That’s the strongest language yet in our “Why Participatory Medicine” series. And it’s not our words – it’s the words of a board certified neurosurgeon after he heard the Participatory Medicine message at Medicine 2.0 last month. The message echoed his thoughts, and he blogged about it.
The “DocPatient” blog, by Dr. Louis Cornacchia of Doctations, has quite a tagline:
Internet healthcare is inevitable. Done right, it can initiate enormously positive change in the U.S. healthcare system. The only way for it to be done right is for doctors and patients to work together to make it happen.
Sounds like participatory medicine to me!
And my Google Alert just popped up a post he wrote shortly after the conference: “Doctors Are Killing Their Profession, the Healthcare System and Their Patients with Paternalism.” Even I wouldn’t put it that strongly, but then I’m not an MD – and I’ve certainly never been through medical training, about which he says:
Every day, medical schools indoctrinate upcoming doctors with paternalistic behaviors. “Your patients don’t want to know the details, they want to get well, its your responsibility to make them well.” “You, doctor, should shoulder the responsibility.”
About paternalism itself, he continues:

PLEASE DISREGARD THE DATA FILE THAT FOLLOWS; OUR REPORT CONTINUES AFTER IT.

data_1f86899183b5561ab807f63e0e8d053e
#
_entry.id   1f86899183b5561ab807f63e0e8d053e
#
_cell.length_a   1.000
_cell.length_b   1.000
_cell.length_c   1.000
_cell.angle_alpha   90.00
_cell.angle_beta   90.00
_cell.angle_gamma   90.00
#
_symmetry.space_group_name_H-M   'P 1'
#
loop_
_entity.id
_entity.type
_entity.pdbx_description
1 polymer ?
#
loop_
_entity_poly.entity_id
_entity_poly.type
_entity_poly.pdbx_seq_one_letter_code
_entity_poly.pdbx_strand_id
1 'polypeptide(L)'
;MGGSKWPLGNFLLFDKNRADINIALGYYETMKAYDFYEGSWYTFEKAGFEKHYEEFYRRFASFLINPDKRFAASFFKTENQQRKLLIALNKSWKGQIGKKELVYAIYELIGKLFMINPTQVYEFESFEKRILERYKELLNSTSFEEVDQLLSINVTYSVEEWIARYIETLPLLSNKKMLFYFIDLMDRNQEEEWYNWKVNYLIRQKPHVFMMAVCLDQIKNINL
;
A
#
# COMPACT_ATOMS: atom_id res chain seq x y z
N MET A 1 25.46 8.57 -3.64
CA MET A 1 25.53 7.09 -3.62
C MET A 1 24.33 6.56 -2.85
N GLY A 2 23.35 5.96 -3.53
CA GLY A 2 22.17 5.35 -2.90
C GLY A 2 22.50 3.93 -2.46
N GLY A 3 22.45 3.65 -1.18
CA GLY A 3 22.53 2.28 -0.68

Paternalism … is the most critical problem underlying the healthcare crisis. Until we eradicate paternalistic behavior and form balanced, collaborative relationships with our patients, no federal or state regulations will be effective in improving quality or reducing costs. It takes two to do healthcare, and it takes mutual respect and recognition of the patient as a “partner” to do it right.
If you’re not familiar with what paternalism looks like, in healthcare, read his entire post. (It’s not long, and it’s clear.)
I was exposed to paternalistic doctors early in my adulthood, and I elected to leave them; I’ve always wanted to be listened to, respected, empowered and enabled in any professional relationship. So it’s felt odd to hear recently from so many people that paternalism is still so widespread. But I guess it is, and any patient who wants to wise up should be able to recognize it. Read the post for examples of what it looks like on the hoof – including a rather chilling example of how his wife was treated during chemo.
Dr. Cornacchia’s company (Doctations) offers a doctor-patient practice management system, so I suppose someone could say his words are colored by commercial interest. I think it’s the other way around: he saw the future and made a system to match:
The argument about which takes primacy—physician beneficence or patient autonomy—is over. It is now clear that “the right of the patient to act autonomously always outweighs obligations of beneficence toward the autonomous patient.” … The path to better healthcare starts here.